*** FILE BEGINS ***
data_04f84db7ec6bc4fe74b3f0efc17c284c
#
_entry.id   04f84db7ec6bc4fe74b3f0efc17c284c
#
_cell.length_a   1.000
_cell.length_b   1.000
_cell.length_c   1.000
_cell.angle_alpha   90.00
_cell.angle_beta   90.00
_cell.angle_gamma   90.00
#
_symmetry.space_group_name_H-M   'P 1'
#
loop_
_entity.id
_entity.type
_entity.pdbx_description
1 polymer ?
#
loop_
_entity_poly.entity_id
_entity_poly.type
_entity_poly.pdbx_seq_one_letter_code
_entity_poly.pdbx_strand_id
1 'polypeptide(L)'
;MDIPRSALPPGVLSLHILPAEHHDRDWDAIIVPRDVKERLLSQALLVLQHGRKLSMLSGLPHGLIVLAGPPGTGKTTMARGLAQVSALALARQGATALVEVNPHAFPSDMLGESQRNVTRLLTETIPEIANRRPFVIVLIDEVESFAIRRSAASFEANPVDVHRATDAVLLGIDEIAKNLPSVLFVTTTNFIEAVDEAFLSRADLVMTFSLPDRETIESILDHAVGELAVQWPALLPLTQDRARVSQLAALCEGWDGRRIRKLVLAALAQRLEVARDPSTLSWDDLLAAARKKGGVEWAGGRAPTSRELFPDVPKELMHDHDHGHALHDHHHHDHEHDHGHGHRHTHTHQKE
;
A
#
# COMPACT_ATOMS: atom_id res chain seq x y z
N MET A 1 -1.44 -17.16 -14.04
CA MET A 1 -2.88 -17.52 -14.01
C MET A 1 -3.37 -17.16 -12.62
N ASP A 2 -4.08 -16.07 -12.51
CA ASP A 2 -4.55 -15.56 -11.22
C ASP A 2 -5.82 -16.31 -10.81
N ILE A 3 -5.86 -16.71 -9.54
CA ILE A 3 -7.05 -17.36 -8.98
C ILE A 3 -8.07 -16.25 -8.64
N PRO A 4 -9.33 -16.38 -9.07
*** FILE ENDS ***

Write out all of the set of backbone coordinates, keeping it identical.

data_04f84db7ec6bc4fe74b3f0efc17c284c
#
_entry.id   04f84db7ec6bc4fe74b3f0efc17c284c
#
_cell.length_a   1.000
_cell.length_b   1.000
_cell.length_c   1.000
_cell.angle_alpha   90.00
_cell.angle_beta   90.00
_cell.angle_gamma   90.00
#
_symmetry.space_group_name_H-M   'P 1'
#
loop_
_entity.id
_entity.type
_entity.pdbx_description
1 polymer ?
#
loop_
_entity_poly.entity_id
_entity_poly.type
_entity_poly.pdbx_seq_one_letter_code
_entity_poly.pdbx_strand_id
1 'polypeptide(L)'
;MDIPRSALPPGVLSLHILPAEHHDRDWDAIIVPRDVKERLLSQALLVLQHGRKLSMLSGLPHGLIVLAGPPGTGKTTMARGLAQVSALALARQGATALVEVNPHAFPSDMLGESQRNVTRLLTETIPEIANRRPFVIVLIDEVESFAIRRSAASFEANPVDVHRATDAVLLGIDEIAKNLPSVLFVTTTNFIEAVDEAFLSRADLVMTFSLPDRETIESILDHAVGELAVQWPALLPLTQDRARVSQLAALCEGWDGRRIRKLVLAALAQRLEVARDPSTLSWDDLLAAARKKGGVEWAGGRAPTSRELFPDVPKELMHDHDHGHALHDHHHHDHEHDHGHGHRHTHTHQKE
;
A
#
# COMPACT_ATOMS: atom_id res chain seq x y z
N MET A 1 -1.44 -17.16 -14.04
CA MET A 1 -2.88 -17.52 -14.01
C MET A 1 -3.37 -17.16 -12.62
N ASP A 2 -4.08 -16.07 -12.51
CA ASP A 2 -4.55 -15.56 -11.22
C ASP A 2 -5.82 -16.31 -10.81
N ILE A 3 -5.86 -16.71 -9.54
CA ILE A 3 -7.05 -17.36 -8.98
C ILE A 3 -8.07 -16.25 -8.64
N PRO A 4 -9.33 -16.38 -9.07